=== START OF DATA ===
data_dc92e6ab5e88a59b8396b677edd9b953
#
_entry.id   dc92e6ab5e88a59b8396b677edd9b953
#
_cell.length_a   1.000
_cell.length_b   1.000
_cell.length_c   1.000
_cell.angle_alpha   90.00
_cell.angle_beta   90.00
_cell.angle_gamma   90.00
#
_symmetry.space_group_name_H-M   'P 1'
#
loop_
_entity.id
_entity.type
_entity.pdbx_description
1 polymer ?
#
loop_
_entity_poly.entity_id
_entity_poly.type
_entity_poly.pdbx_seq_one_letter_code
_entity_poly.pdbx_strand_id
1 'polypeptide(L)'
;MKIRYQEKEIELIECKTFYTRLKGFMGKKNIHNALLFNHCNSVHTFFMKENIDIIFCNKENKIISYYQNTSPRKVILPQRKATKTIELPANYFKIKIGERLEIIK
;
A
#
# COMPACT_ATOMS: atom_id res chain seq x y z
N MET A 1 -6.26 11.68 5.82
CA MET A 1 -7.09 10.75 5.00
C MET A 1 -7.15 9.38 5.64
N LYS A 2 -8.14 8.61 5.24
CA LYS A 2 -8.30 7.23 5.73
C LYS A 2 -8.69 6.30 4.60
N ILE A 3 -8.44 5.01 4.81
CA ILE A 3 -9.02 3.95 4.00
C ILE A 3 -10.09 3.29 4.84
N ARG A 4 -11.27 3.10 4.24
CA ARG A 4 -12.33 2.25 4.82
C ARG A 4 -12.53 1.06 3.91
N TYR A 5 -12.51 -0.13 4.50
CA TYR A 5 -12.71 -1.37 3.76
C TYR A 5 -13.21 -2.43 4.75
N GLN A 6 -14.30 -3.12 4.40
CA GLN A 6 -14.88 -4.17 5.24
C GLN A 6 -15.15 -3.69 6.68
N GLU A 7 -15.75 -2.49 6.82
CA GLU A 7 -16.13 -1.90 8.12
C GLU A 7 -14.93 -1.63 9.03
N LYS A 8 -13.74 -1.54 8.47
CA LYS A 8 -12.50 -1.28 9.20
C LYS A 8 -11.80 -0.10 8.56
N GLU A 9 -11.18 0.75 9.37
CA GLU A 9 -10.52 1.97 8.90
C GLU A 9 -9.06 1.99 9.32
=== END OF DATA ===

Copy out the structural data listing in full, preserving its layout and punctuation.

data_dc92e6ab5e88a59b8396b677edd9b953
#
_entry.id   dc92e6ab5e88a59b8396b677edd9b953
#
_cell.length_a   1.000
_cell.length_b   1.000
_cell.length_c   1.000
_cell.angle_alpha   90.00
_cell.angle_beta   90.00
_cell.angle_gamma   90.00
#
_symmetry.space_group_name_H-M   'P 1'
#
loop_
_entity.id
_entity.type
_entity.pdbx_description
1 polymer ?
#
loop_
_entity_poly.entity_id
_entity_poly.type
_entity_poly.pdbx_seq_one_letter_code
_entity_poly.pdbx_strand_id
1 'polypeptide(L)'
;MKIRYQEKEIELIECKTFYTRLKGFMGKKNIHNALLFNHCNSVHTFFMKENIDIIFCNKENKIISYYQNTSPRKVILPQRKATKTIELPANYFKIKIGERLEIIK
;
A
#
# COMPACT_ATOMS: atom_id res chain seq x y z
N MET A 1 -6.26 11.68 5.82
CA MET A 1 -7.09 10.75 5.00
C MET A 1 -7.15 9.38 5.64
N LYS A 2 -8.14 8.61 5.24
CA LYS A 2 -8.30 7.23 5.73
C LYS A 2 -8.69 6.30 4.60
N ILE A 3 -8.44 5.01 4.81
CA ILE A 3 -9.02 3.95 4.00
C ILE A 3 -10.09 3.29 4.84
N ARG A 4 -11.27 3.10 4.24
CA ARG A 4 -12.33 2.25 4.82
C ARG A 4 -12.53 1.06 3.91
N TYR A 5 -12.51 -0.13 4.50
CA TYR A 5 -12.71 -1.37 3.76
C TYR A 5 -13.21 -2.43 4.75
N GLN A 6 -14.30 -3.12 4.40
CA GLN A 6 -14.88 -4.17 5.24
C GLN A 6 -15.15 -3.69 6.68
N GLU A 7 -15.75 -2.49 6.82
CA GLU A 7 -16.13 -1.90 8.12
C GLU A 7 -14.93 -1.63 9.03
N LYS A 8 -13.74 -1.54 8.47
CA LYS A 8 -12.50 -1.28 9.20
C LYS A 8 -11.80 -0.10 8.56
N GLU A 9 -11.18 0.75 9.37
CA GLU A 9 -10.52 1.97 8.90
C GLU A 9 -9.06 1.99 9.32